As Filipinos around the world expressed regret, gratitude and sympathy after Pope Benedict XVI announced plans to resign this week, one question remained top of their minds.
Is it time for a Filipino to become the pope?
The Philippines is regarded as Asia’s bastion of Catholicism. About 80 percent of the country’s 100 million people are Catholic, a legacy of three centuries of Spanish colonialism that ended in the late 1800s.
The church still wields great influence in the Philippines, where divorce and abortion are illegal.
“It was a sad day in our house,” said Elvira Gomez, a Fil-Canadian in Vancouver.
“He was a great man who leaves behind a great legacy,” said the mother of two.
Gomez like many others said its time the Vatican looks at some of the world’s biggest Catholic congregations outside Europe for a successor.
The 85-year-old pope announced he would resign Feb 28 because of health reasons becoming the first pontiff in 600 years to resign. The announcement sets the stage for a conclave in March to elect a new leader for world’s 1 billion Catholics.
There are several papal contenders in the wings, but no obvious front-runner -- the same situation when Benedict was elected pontiff in 2005 after the death of Pope John Paul II.
Contenders to be his successor include Cardinal Angelo Scola, archbishop of Milan, Cardinal Christoph Schoenborn, the archbishop of Vienna, and Cardinal Marc Ouellet, the Canadian head of the Vatican’s office for bishops.
But there are already arguments for a pope to come from the developing world.
Topping the list is Cardinal Antonio Tagle, the archbishop of Manila, who has impressed many Vatican watchers. But at 56 and having only been named a cardinal last year, he may be considered too young.
Tagle, Facebook-savvy and known for his simplicity and humility, is the Philippines’ seventh cardinal and has been touted as a papal contender.
With his appointment last year, the Philippines has an active cardinal when Vatican convenes a conclave or the closed room gathering specially set aside for cardinals when electing a pope.
Having reached the 80-year-old threshold, the two other living Filipino cardinals are considered as retired and will no longer have a voting power in electing a pope. They are Archbishops Gaudencio Cardinal Rosales, 80, of Manila, and Ricardo Cardinal Vidal, 81, of Cebu.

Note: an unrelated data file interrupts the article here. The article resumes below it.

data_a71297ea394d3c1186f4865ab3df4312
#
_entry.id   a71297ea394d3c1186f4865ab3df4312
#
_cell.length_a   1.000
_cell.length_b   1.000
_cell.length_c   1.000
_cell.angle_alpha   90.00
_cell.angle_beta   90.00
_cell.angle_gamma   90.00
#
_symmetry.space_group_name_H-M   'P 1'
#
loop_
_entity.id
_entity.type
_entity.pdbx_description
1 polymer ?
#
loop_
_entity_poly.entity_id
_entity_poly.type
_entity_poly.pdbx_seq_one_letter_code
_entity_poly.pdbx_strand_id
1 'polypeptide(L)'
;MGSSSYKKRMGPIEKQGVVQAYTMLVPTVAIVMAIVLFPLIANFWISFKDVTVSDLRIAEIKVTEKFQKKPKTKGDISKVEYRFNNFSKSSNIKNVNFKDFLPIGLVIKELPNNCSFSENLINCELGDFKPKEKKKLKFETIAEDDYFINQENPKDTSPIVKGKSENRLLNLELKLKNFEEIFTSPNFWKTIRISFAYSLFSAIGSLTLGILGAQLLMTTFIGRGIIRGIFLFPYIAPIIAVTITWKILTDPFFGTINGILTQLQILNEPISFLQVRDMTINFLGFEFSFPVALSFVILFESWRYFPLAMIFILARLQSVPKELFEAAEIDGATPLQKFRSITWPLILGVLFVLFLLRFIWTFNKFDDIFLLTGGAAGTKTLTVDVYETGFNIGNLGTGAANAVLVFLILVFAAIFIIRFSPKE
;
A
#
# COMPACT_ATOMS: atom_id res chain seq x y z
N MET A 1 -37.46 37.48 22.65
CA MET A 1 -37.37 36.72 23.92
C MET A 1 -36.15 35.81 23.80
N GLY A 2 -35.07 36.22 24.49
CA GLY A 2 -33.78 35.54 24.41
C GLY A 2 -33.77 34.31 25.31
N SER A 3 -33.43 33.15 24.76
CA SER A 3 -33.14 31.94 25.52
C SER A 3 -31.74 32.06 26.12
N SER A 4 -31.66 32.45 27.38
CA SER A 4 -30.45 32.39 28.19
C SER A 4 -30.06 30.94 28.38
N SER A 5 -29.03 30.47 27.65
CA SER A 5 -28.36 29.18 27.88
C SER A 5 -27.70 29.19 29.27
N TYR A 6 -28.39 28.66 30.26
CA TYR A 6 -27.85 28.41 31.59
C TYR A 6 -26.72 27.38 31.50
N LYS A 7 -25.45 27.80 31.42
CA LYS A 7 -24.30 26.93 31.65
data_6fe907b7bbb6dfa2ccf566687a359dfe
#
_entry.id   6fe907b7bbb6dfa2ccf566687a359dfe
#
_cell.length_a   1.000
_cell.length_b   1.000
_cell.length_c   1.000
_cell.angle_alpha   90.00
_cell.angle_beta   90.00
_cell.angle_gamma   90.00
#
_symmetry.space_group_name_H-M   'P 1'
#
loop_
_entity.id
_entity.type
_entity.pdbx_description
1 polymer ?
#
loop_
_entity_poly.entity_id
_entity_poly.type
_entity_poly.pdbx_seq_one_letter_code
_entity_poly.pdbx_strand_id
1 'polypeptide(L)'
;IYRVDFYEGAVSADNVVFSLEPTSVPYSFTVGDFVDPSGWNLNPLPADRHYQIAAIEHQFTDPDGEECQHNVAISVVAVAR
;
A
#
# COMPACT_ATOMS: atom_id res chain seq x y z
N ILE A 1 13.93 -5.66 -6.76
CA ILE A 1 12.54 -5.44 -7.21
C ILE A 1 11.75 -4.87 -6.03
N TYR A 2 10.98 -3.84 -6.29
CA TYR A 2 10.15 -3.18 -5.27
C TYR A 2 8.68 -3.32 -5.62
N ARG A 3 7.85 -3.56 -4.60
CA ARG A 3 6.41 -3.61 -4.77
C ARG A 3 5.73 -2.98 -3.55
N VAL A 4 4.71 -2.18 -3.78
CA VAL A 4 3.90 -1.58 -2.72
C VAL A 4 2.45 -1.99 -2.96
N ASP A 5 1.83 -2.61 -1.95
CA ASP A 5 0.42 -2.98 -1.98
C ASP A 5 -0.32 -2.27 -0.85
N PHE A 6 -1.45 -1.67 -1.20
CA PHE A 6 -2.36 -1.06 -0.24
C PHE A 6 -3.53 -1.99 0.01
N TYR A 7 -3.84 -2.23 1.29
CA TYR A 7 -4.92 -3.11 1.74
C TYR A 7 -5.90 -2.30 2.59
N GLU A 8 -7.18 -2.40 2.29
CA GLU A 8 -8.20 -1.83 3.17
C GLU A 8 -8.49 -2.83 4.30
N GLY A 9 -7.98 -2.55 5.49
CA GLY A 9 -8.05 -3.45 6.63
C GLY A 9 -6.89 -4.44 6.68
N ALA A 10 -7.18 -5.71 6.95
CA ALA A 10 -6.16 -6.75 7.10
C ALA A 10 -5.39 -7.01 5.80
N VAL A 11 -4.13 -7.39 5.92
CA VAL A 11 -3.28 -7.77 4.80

Four other Filipino cardinals have passed away: Rufino Cardinal Santos; Julio Cardinal Rosales; Jaime Cardinal Sin; and Jose Cardinal Sanchez.
In October last year, a report of CathNews quoted CNN Senior Vatican analyst John Allen Jr. as saying the 54-year-old Tagle was not only “a rising star in the Asian Church” but also a “papal contender.”
In his blog on the National Catholic Reporter (NCR) on October 21, Allen said “a striking number of people who know Tagle believe that this is a guy who, one day, could be pope.”
Allen said Tagle was also known for inviting poor beggars outside the cathedral to share a meal with him.
Installed as Archbishop of Manila, Bishop Antonio Luis Tagle, has been tagged as someone who could be the next pope. He is known to go around the communities he serves on a “cheap bike.”
According to the Catholic Bishops’ Conference of the Philippines (CBCP), Tagle was born in Manila on June 21, 1957.
He was ordained a priest on February 27, 1982 and then as a bishop on December 12, 2001.
Tagle took his philosophy and theology studies at the San Jose Major Seminary based at the Ateneo de Manila University.
He earned his doctorate in sacred theology from the Catholic University of America in Washington D.C. in the United States from 1985 to 1992.
The Manila Archbishop is the chairman of the CBCP’s Commission on Doctrine of the Faith.
Tagle has also been a member of the International Theological Commission of the Vatican since 1997.
The Pope was remembered this week as a pontiff who helped the Philippines
“Not only the Catholic world, but all peoples and nations of goodwill are filled with great regret,” one of President Benigno Aquino’s spokesmen, Edwin Lacierda, said in a statement.
“At this time, when the pope has announced the physical challenges he faces makes it difficult to continue bearing the burdens of his office, we join the Catholic world and all whose lives he has touched in prayer and sympathy.”
Lacierda praised the pope for showing humility by resigning, while highlighting the sympathy the pontiff expressed for Filipinos when the country was hit by deadly storms and other disasters.
“We recall, in particular, with fond gratitude, the many prayers and comforting words Pope Benedict XVI has dedicated to Filipinos in times of calamity and challenge,” he said in a statement.
Lacierda also cited the pope’s role in many events that rallied Catholics in the Philippines, such as last year’s canonisation of Pedro Calungsod, who became the second Filipino saint in history.
Aquino recently overcame fierce church opposition to this year push through a birth control law that requires government health centers to give away contraceptives to the poor and for sex education to be taught in schools.